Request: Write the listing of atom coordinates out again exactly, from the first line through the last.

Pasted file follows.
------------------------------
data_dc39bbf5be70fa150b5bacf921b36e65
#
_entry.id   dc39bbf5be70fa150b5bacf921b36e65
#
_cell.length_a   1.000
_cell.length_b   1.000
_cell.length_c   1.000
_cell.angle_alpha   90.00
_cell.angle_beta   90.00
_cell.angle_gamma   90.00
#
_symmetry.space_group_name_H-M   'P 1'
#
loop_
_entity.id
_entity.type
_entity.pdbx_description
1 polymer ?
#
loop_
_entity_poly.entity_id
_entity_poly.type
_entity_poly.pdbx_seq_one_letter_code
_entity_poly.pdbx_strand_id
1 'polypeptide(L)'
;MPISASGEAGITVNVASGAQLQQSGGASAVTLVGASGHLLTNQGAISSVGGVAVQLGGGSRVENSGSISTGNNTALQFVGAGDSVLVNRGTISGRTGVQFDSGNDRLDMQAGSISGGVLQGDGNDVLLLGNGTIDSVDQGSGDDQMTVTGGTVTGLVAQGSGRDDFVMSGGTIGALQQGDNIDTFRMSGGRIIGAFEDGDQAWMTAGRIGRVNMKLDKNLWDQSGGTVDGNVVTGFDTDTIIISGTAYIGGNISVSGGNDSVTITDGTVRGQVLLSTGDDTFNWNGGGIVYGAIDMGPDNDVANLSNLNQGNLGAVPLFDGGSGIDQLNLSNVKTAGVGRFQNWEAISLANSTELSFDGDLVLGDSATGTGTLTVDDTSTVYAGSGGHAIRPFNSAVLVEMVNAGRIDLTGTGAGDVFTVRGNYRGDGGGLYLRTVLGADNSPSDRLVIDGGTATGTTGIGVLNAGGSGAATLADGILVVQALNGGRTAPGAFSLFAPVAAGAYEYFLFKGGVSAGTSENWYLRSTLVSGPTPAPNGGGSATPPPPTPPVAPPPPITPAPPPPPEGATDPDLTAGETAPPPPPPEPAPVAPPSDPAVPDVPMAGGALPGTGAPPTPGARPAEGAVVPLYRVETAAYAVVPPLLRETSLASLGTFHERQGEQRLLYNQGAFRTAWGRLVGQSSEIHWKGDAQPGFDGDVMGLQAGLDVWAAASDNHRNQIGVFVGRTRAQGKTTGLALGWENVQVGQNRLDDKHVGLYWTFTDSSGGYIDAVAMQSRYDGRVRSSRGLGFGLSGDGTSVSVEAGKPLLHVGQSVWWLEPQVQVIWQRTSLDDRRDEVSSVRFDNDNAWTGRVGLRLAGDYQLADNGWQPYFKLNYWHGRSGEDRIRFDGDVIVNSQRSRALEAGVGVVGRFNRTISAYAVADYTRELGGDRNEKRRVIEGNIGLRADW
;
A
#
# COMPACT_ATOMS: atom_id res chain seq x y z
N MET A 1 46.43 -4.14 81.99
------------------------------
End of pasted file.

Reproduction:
data_dc39bbf5be70fa150b5bacf921b36e65
#
_entry.id   dc39bbf5be70fa150b5bacf921b36e65
#
_cell.length_a   1.000
_cell.length_b   1.000
_cell.length_c   1.000
_cell.angle_alpha   90.00
_cell.angle_beta   90.00
_cell.angle_gamma   90.00
#
_symmetry.space_group_name_H-M   'P 1'
#
loop_
_entity.id
_entity.type
_entity.pdbx_description
1 polymer ?
#
loop_
_entity_poly.entity_id
_entity_poly.type
_entity_poly.pdbx_seq_one_letter_code
_entity_poly.pdbx_strand_id
1 'polypeptide(L)'
;MPISASGEAGITVNVASGAQLQQSGGASAVTLVGASGHLLTNQGAISSVGGVAVQLGGGSRVENSGSISTGNNTALQFVGAGDSVLVNRGTISGRTGVQFDSGNDRLDMQAGSISGGVLQGDGNDVLLLGNGTIDSVDQGSGDDQMTVTGGTVTGLVAQGSGRDDFVMSGGTIGALQQGDNIDTFRMSGGRIIGAFEDGDQAWMTAGRIGRVNMKLDKNLWDQSGGTVDGNVVTGFDTDTIIISGTAYIGGNISVSGGNDSVTITDGTVRGQVLLSTGDDTFNWNGGGIVYGAIDMGPDNDVANLSNLNQGNLGAVPLFDGGSGIDQLNLSNVKTAGVGRFQNWEAISLANSTELSFDGDLVLGDSATGTGTLTVDDTSTVYAGSGGHAIRPFNSAVLVEMVNAGRIDLTGTGAGDVFTVRGNYRGDGGGLYLRTVLGADNSPSDRLVIDGGTATGTTGIGVLNAGGSGAATLADGILVVQALNGGRTAPGAFSLFAPVAAGAYEYFLFKGGVSAGTSENWYLRSTLVSGPTPAPNGGGSATPPPPTPPVAPPPPITPAPPPPPEGATDPDLTAGETAPPPPPPEPAPVAPPSDPAVPDVPMAGGALPGTGAPPTPGARPAEGAVVPLYRVETAAYAVVPPLLRETSLASLGTFHERQGEQRLLYNQGAFRTAWGRLVGQSSEIHWKGDAQPGFDGDVMGLQAGLDVWAAASDNHRNQIGVFVGRTRAQGKTTGLALGWENVQVGQNRLDDKHVGLYWTFTDSSGGYIDAVAMQSRYDGRVRSSRGLGFGLSGDGTSVSVEAGKPLLHVGQSVWWLEPQVQVIWQRTSLDDRRDEVSSVRFDNDNAWTGRVGLRLAGDYQLADNGWQPYFKLNYWHGRSGEDRIRFDGDVIVNSQRSRALEAGVGVVGRFNRTISAYAVADYTRELGGDRNEKRRVIEGNIGLRADW
;
A
#
# COMPACT_ATOMS: atom_id res chain seq x y z
N MET A 1 46.43 -4.14 81.99